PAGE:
It’s funny what our kids remember about their childhoods. Their memories are distinct and individualized, and some of their most significant memorable moments didn’t even register with me at the time. As my children have gotten older they have revealed some past experiences with lasting memories that I wish I had known about sooner. Have you ever asked your children what they remember most about their homeschooling times or other childhood events?
I was talking to my son, Josh, recently and he was reminiscing about his favorite childhood toys. He spoke fondly of his Creepy Crawler machine, and I do remember him spending hours creating various colors and combinations of wiggly creatures. I knew that Josh loved doing experiments and mixing colors, although since he was colorblind I’m not sure what the colors looked like to him. I understood the thrill of potential danger as the light bulb heated up to cook the slimy liquid into a wiggly solid. What always surprised me, though, was that my sensory-avoidant son actually liked working with slippery, gluey goop that had a strong odor that Josh described as akin to the smell of a rubber sole on a sneaker. Since Josh invested a great deal of time and effort smelling various objects to see which ones were aversive to him and which were “safe”, I asked him how he could tolerate that Creepy Crawler smell. With a grin, he told me “Because the smell of Creepy Crawlers was the smell of victory!” It represented another successful experiment and allowed Josh to experience the satisfaction of creating a rubber creepy crawler of his own design. Victory made tolerating the smell worthwhile.
One of my daughter Beth’s significant memories is coming up with hiding places for herself and her siblings in case of emergencies. Following the tragic murder of the young man who grew up next door to us and the events of the terrorist attacks on 9-11, Beth coped by trying to plan for contingencies. Not only did Beth work with her siblings to discuss various spots to hide in our house, she made sure they enacted multiple practice runs just in case. She coached her little sister on the importance of staying silent in her hiding place (a huge challenge for her) and even thought through where the pets could go to be safe. We had emergency supply boxes in the basement in case of natural disasters, and Beth revealed even at her young age that she had a strong desire to care for and protect those around her and would respond with courage instead of fear when faced with a threat.
One memory that surprised me to learn was when my daughter Beckie shared an experience she had at a local art program. Beckie has always been creative and enjoyed a variety of art mediums, so every Saturday morning we would trek to a local art college that offered classes for school-aged children. Beckie seemed to love the activities, and attended classes on Saturday mornings for many years. Recently she disclosed an experience that happened during an art class years ago. Unbeknownst to me, a teacher had held up Beckie’s paper as an example of what NOT to do and displayed it to the entire class while lecturing them about following directions and paying attention to the assignment. Poor happy-go-lucky Beckie was crushed and humiliated. Since she has ADHD, attention to details and oral instructions have never been strengths, but until then she felt like she could be creative and express her free-spirited artistic nature. This experience gave her a strong message to try harder to conform or risk being embarrassed publically. And I didn’t find out about this until years later!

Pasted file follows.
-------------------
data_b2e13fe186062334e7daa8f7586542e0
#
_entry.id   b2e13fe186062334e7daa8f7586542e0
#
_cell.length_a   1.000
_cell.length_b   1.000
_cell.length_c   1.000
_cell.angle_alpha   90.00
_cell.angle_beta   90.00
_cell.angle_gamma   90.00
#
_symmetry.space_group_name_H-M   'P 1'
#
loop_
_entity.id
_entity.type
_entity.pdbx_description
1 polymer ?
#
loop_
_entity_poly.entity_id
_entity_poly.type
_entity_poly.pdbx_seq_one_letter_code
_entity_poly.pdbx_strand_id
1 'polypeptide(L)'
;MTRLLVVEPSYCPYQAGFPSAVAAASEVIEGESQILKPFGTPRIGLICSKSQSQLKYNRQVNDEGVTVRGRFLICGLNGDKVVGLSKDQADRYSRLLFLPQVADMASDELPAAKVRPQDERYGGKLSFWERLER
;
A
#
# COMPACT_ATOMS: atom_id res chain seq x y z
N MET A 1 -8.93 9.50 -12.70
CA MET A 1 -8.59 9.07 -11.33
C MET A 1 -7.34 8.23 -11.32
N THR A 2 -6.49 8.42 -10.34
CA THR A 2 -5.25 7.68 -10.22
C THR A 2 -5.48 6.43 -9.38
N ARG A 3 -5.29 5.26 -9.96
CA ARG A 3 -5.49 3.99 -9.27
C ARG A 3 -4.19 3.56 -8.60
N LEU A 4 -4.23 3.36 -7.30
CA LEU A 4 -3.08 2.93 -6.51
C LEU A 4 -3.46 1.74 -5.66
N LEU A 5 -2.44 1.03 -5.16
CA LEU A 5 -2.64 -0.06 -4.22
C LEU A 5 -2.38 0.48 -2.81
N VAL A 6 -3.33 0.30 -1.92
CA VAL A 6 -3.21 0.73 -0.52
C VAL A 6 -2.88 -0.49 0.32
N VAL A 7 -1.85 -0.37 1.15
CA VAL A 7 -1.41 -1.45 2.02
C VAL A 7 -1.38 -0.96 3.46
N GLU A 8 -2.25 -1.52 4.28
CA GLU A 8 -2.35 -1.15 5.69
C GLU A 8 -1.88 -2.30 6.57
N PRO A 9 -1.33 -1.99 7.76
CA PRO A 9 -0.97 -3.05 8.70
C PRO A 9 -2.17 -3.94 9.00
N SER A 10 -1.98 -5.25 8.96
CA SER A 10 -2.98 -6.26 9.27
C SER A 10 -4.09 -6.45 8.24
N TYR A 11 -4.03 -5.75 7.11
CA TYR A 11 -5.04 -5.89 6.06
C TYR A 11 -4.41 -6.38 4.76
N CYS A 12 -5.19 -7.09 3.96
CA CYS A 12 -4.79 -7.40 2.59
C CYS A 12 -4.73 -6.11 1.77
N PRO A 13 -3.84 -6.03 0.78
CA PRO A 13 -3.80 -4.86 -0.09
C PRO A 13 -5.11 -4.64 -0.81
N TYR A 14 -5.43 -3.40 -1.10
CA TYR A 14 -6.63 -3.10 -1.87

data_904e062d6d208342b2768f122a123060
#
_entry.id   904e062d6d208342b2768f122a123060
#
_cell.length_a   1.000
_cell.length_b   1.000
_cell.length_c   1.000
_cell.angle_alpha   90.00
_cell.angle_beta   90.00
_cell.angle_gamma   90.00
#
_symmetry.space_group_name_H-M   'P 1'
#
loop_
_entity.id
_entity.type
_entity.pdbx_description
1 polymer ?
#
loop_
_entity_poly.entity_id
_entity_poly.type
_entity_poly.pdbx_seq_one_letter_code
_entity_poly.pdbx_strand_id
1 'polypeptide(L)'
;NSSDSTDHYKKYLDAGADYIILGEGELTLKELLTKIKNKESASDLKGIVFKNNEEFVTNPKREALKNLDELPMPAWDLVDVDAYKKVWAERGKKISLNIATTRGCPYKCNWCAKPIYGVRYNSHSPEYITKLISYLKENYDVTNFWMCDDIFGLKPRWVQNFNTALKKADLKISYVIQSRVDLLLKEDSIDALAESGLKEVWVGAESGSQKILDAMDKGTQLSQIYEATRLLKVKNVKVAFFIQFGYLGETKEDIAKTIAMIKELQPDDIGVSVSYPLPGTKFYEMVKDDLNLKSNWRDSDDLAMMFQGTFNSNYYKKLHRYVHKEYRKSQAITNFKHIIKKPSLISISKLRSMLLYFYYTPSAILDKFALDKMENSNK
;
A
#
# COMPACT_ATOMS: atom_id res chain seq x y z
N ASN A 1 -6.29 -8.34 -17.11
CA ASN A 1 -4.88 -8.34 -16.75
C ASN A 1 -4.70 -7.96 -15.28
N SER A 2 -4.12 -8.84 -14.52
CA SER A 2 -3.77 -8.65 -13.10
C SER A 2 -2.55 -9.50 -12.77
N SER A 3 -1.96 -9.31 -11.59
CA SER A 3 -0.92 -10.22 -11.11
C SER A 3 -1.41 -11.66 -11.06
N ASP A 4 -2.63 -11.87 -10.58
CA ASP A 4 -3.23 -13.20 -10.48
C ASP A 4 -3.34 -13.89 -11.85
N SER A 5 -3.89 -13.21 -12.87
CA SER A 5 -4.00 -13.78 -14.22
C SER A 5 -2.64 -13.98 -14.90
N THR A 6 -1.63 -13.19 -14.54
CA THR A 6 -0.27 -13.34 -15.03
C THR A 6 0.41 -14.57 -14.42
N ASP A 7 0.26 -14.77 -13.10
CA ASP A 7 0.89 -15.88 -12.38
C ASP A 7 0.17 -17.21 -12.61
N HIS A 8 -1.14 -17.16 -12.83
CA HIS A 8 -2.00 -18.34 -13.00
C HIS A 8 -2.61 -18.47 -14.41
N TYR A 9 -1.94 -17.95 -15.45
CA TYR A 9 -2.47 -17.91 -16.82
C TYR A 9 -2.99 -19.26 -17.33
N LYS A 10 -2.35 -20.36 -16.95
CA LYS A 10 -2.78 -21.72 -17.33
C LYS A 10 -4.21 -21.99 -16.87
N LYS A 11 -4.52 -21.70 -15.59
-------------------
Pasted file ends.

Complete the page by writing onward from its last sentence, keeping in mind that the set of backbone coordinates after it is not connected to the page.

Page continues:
There are also memories we all share, like the time Beckie plopped drips of vanilla ice cream on our black dog and then proudly announced she had transformed him into a Dalmatian. We had obviously not studied genetics at that point in our homeschooling. The dog, Shadow, is tied in to many childhood memories during our school days, since he and the kids grew up together. Being the pet in a family with distractibility challenges Shadow had to work hard to get attention. I can still picture him walking around with his big metal food bowl in his mouth, trotting nonchalantly around the house letting us all know he needed to be fed. If that didn’t get the desired result quickly enough, he would drop the bowl and start banging it around in food dish hockey style until he was impossible to ignore. School would come to a noisy halt until Shadow’s needs were adequately met. It was a pretty effective method for the dog that refused to be forgotten at meal time.
I want to encourage you to take time to reflect on shared memories. Allow each family member to share a particularly meaningful or memorable event from the past year. In addition to the memories you have deliberately made, will there be incidental memories that have impacted your children? We all want to know what are children are thinking about and how they are feeling. Sometimes, just asking a few questions and sharing our own memories can open up conversations that otherwise might never happen. Lead the way, Moms and Dads, and then enjoy listening to your children as they share funny, serious, or significant events that will give you a deeper insight into those children you love.